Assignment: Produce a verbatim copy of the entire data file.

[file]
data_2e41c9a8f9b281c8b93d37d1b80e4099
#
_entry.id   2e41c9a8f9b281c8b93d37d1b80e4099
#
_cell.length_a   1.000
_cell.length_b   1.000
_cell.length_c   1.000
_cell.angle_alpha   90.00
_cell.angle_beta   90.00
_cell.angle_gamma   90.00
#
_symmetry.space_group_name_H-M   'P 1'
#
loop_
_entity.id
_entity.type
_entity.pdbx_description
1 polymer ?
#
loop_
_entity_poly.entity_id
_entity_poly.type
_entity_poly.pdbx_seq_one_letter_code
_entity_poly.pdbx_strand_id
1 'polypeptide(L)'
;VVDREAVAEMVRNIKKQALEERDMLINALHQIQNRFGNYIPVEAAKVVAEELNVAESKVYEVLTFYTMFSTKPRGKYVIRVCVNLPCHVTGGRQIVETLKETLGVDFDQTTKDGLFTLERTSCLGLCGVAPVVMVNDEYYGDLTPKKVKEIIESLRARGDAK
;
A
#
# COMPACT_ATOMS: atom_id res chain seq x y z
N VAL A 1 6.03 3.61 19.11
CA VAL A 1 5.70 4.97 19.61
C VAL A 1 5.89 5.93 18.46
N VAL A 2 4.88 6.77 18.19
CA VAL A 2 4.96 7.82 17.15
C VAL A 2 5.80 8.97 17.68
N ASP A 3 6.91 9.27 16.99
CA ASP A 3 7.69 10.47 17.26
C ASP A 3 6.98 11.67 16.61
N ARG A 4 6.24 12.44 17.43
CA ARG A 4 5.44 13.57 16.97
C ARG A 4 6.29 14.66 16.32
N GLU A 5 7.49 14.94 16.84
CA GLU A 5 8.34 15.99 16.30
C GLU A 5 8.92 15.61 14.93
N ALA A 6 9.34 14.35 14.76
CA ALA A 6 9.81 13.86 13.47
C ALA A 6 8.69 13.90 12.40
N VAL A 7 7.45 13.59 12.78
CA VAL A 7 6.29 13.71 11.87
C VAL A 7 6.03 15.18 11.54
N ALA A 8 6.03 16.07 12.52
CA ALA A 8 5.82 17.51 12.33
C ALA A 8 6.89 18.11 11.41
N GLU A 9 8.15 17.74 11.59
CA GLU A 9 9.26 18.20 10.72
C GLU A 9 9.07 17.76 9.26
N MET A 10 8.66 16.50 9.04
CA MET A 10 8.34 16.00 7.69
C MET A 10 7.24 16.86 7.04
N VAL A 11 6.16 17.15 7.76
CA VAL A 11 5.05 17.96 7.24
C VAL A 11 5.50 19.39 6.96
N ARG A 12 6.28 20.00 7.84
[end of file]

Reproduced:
data_2e41c9a8f9b281c8b93d37d1b80e4099
#
_entry.id   2e41c9a8f9b281c8b93d37d1b80e4099
#
_cell.length_a   1.000
_cell.length_b   1.000
_cell.length_c   1.000
_cell.angle_alpha   90.00
_cell.angle_beta   90.00
_cell.angle_gamma   90.00
#
_symmetry.space_group_name_H-M   'P 1'
#
loop_
_entity.id
_entity.type
_entity.pdbx_description
1 polymer ?
#
loop_
_entity_poly.entity_id
_entity_poly.type
_entity_poly.pdbx_seq_one_letter_code
_entity_poly.pdbx_strand_id
1 'polypeptide(L)'
;VVDREAVAEMVRNIKKQALEERDMLINALHQIQNRFGNYIPVEAAKVVAEELNVAESKVYEVLTFYTMFSTKPRGKYVIRVCVNLPCHVTGGRQIVETLKETLGVDFDQTTKDGLFTLERTSCLGLCGVAPVVMVNDEYYGDLTPKKVKEIIESLRARGDAK
;
A
#
# COMPACT_ATOMS: atom_id res chain seq x y z
N VAL A 1 6.03 3.61 19.11
CA VAL A 1 5.70 4.97 19.61
C VAL A 1 5.89 5.93 18.46
N VAL A 2 4.88 6.77 18.19
CA VAL A 2 4.96 7.82 17.15
C VAL A 2 5.80 8.97 17.68
N ASP A 3 6.91 9.27 16.99
CA ASP A 3 7.69 10.47 17.26
C ASP A 3 6.98 11.67 16.61
N ARG A 4 6.24 12.44 17.43
CA ARG A 4 5.44 13.57 16.97
C ARG A 4 6.29 14.66 16.32
N GLU A 5 7.49 14.94 16.84
CA GLU A 5 8.34 15.99 16.30
C GLU A 5 8.92 15.61 14.93
N ALA A 6 9.34 14.35 14.76
CA ALA A 6 9.81 13.86 13.47
C ALA A 6 8.69 13.90 12.40
N VAL A 7 7.45 13.59 12.78
CA VAL A 7 6.29 13.71 11.87
C VAL A 7 6.03 15.18 11.54
N ALA A 8 6.03 16.07 12.52
CA ALA A 8 5.82 17.51 12.33
C ALA A 8 6.89 18.11 11.41
N GLU A 9 8.15 17.74 11.59
CA GLU A 9 9.26 18.20 10.72
C GLU A 9 9.07 17.76 9.26
N MET A 10 8.66 16.50 9.04
CA MET A 10 8.34 16.00 7.69
C MET A 10 7.24 16.86 7.04
N VAL A 11 6.16 17.15 7.76
CA VAL A 11 5.05 17.96 7.24
C VAL A 11 5.50 19.39 6.96
N ARG A 12 6.28 20.00 7.84